And more and more, entrepreneurs have to compete on these platforms – for example, Amazon Marketplace. They can be at the mercy of abuse such as bogus product reviews by competitors; the decisions on these matters by the gatekeepers which are unpredictable and opaque; and sudden changes in algorithms that can affect their business by making them, for example, less visible to potential customers. Then there’s the phenomenon of digital livelihood entrepreneurs – online sellers who barely earn a living wage.

This radically different (anti-) competitive landscape – sometimes referred to as “platform capitalism” – has caused considerable headaches for regulators and antitrust authorities. The EU recently passed draft digital markets law (DMA) and digital services law (DSA), which attempt to curb actual and potential abuse on large AI-powered digital platforms.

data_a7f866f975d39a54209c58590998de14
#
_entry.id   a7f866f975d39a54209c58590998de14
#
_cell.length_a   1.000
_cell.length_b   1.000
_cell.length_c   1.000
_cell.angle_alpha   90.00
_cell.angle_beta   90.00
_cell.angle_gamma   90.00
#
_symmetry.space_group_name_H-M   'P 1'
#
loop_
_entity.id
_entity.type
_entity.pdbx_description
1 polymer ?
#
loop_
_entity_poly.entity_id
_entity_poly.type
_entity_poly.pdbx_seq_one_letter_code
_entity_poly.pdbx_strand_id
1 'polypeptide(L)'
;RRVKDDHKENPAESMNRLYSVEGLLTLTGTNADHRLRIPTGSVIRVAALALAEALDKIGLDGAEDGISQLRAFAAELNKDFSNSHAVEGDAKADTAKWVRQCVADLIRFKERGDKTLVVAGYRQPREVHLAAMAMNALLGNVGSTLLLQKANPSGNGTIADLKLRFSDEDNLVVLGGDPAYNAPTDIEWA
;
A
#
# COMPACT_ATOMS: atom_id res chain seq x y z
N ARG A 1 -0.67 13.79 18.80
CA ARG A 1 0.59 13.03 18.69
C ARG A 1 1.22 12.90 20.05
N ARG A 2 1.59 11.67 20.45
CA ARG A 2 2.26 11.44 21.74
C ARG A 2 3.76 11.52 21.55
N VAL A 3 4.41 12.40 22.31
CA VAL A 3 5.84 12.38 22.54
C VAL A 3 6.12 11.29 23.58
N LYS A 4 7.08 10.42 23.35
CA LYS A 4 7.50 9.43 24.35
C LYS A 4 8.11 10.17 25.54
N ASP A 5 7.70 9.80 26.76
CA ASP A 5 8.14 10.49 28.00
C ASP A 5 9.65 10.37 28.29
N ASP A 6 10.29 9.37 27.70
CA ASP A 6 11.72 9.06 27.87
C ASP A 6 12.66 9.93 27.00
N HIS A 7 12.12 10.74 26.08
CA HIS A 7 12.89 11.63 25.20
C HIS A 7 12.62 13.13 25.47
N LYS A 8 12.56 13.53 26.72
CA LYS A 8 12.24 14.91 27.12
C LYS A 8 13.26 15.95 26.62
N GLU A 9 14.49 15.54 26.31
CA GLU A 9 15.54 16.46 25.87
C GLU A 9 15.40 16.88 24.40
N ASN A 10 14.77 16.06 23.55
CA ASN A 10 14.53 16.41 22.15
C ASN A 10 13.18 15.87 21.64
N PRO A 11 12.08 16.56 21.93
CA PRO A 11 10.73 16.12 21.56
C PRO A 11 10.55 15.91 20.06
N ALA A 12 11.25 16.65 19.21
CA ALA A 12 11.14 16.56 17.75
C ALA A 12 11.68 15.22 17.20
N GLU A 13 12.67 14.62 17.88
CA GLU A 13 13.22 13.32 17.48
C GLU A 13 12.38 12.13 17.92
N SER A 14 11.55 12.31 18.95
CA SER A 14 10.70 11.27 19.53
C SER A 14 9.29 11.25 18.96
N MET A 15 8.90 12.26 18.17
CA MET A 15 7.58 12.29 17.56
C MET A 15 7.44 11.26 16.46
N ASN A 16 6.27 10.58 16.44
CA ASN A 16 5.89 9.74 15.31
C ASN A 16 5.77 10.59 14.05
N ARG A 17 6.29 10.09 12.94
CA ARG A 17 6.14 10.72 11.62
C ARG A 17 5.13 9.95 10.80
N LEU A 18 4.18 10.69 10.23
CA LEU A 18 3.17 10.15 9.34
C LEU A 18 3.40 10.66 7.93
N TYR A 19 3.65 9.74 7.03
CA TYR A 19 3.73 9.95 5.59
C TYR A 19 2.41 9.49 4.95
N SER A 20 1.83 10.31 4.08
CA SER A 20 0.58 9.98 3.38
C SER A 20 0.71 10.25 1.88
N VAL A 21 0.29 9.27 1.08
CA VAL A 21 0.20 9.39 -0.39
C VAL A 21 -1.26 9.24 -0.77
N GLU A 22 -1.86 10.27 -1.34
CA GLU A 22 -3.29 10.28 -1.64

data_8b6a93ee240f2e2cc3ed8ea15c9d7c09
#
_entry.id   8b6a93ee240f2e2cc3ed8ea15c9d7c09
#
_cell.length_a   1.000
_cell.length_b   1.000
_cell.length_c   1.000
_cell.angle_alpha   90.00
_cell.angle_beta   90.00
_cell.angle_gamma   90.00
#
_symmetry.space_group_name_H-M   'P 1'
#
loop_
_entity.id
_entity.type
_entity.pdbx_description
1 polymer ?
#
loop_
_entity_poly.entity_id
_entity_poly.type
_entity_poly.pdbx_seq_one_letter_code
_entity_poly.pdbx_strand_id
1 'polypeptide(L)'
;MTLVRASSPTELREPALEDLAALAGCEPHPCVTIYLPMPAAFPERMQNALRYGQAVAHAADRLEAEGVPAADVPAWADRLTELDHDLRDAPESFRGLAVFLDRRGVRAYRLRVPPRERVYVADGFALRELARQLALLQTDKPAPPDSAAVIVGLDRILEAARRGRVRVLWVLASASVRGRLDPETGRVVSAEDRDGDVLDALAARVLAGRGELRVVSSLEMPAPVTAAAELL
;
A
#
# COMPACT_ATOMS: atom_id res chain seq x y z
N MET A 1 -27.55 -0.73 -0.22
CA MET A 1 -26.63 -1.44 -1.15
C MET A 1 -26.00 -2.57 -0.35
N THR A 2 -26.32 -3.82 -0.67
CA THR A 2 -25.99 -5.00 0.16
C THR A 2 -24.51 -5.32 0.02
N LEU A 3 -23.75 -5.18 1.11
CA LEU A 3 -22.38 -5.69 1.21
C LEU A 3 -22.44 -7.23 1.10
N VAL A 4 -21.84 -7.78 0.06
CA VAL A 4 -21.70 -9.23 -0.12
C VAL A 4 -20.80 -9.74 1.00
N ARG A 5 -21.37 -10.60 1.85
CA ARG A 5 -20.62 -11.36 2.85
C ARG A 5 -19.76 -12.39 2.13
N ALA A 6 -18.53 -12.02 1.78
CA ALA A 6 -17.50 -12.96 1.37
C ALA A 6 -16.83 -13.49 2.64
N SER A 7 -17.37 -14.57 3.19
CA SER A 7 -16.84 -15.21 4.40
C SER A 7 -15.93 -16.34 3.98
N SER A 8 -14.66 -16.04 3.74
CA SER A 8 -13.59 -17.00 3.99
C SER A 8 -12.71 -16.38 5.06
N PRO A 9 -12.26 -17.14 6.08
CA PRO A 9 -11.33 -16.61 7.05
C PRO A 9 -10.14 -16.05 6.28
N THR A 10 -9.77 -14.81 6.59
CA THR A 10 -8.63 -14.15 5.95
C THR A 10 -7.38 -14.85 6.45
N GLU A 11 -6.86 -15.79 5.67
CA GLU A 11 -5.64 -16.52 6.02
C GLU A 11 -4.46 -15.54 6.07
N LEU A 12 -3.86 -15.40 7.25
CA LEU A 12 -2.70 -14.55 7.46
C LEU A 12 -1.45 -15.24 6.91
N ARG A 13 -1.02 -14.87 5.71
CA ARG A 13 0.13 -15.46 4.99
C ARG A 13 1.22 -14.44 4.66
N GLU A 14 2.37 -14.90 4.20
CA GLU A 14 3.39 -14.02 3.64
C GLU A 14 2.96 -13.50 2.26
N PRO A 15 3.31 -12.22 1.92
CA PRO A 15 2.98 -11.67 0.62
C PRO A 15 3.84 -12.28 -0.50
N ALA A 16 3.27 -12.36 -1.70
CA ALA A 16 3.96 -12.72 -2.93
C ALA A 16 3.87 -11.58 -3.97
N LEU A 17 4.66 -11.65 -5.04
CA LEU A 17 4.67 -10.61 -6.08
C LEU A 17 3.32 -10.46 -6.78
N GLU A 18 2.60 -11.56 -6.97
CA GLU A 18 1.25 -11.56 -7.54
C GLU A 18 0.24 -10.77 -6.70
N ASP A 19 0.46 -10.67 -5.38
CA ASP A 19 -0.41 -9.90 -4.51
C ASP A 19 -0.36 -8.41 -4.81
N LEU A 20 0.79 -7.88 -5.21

If AI and automation had been a force to be reckoned with, we would have seen skyrocketing labor productivity growth and rising unemployment. Instead, we are seeing stagnant productivity growth – for example, the UK’s lowest in 200 years – and some of the lowest unemployment rates in Western economies in decades.

Ireland’s AI strategy ignores the above issues with platform capitalism. The name Google appears only once in the entire document, not Amazon and Facebook at all. There is no reference to digital platforms, platform capitalism, DMA, DSA or the EU’s many antitrust actions against Google. The omission is like Hamlet without the Prince.

Ireland’s AI strategy should have spelled out how and when AI will get the economic benefits it mentions – and who will reap them. He should also have offered a vision of how to ensure that the nation does not suffer from GAFAA or become a mere agent of it.

Businesses don’t use it